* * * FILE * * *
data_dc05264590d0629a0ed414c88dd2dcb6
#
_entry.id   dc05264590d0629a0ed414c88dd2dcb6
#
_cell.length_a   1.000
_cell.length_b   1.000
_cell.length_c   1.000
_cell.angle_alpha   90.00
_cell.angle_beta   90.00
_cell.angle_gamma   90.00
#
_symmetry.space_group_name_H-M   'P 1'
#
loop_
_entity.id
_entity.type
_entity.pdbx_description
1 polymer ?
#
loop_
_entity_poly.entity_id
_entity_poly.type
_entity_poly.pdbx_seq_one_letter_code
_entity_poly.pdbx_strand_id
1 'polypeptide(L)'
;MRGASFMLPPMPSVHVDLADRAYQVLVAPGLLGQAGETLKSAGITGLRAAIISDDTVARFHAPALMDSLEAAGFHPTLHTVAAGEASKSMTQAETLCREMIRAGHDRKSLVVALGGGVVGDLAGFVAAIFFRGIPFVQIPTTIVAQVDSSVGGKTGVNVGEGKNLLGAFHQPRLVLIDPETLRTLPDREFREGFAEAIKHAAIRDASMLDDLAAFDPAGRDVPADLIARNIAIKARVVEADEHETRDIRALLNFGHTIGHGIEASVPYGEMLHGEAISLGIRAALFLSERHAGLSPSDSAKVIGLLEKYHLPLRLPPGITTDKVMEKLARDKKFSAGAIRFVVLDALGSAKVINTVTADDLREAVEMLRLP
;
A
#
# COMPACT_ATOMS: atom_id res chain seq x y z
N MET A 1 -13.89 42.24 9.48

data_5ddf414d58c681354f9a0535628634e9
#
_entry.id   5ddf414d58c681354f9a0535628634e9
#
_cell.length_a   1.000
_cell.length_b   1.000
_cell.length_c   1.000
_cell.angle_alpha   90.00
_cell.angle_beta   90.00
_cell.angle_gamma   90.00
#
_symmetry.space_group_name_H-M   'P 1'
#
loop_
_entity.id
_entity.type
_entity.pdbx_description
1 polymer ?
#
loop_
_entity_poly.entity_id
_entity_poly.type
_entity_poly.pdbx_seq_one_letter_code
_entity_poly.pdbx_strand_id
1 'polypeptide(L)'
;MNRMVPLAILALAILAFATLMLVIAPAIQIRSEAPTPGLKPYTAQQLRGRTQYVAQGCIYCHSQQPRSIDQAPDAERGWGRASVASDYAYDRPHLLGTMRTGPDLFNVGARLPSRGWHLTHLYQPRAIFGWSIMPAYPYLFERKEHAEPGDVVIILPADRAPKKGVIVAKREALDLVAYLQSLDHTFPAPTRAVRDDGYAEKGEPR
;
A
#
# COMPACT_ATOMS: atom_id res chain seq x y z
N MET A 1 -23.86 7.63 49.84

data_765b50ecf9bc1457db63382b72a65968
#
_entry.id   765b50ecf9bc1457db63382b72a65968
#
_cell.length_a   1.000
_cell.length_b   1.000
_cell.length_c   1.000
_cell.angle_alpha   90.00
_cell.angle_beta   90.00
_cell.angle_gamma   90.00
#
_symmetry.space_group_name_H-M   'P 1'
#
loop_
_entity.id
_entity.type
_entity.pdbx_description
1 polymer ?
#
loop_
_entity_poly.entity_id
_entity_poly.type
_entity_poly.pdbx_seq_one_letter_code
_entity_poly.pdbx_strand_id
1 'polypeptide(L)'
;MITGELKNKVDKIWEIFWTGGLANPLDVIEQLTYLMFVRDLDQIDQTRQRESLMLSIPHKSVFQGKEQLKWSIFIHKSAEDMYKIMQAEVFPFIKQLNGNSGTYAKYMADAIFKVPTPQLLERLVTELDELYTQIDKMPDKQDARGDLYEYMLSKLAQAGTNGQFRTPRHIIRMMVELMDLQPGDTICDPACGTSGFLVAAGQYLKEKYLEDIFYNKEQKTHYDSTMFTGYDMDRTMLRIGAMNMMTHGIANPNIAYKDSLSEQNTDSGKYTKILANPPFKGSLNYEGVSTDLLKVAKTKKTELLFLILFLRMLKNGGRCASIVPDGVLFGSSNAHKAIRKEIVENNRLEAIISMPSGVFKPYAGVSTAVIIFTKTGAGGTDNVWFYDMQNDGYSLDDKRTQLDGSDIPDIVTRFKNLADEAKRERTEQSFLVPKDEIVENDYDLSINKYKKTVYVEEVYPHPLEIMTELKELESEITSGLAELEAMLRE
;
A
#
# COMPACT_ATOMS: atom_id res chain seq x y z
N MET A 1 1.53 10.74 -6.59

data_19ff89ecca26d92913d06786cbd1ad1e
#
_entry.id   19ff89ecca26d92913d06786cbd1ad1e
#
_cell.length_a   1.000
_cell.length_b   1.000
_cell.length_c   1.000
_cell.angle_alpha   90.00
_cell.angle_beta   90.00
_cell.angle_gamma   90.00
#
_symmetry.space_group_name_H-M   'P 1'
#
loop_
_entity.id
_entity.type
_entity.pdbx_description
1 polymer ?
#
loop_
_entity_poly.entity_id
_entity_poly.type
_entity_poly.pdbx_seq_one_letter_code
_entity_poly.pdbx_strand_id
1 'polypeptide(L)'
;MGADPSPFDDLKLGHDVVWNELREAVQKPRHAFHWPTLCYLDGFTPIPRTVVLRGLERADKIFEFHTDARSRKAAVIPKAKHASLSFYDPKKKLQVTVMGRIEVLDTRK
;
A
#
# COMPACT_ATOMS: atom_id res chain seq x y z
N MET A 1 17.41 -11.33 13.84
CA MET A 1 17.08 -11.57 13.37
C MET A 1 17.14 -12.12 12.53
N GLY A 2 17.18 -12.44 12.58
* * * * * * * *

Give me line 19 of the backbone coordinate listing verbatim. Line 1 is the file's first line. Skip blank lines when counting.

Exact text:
#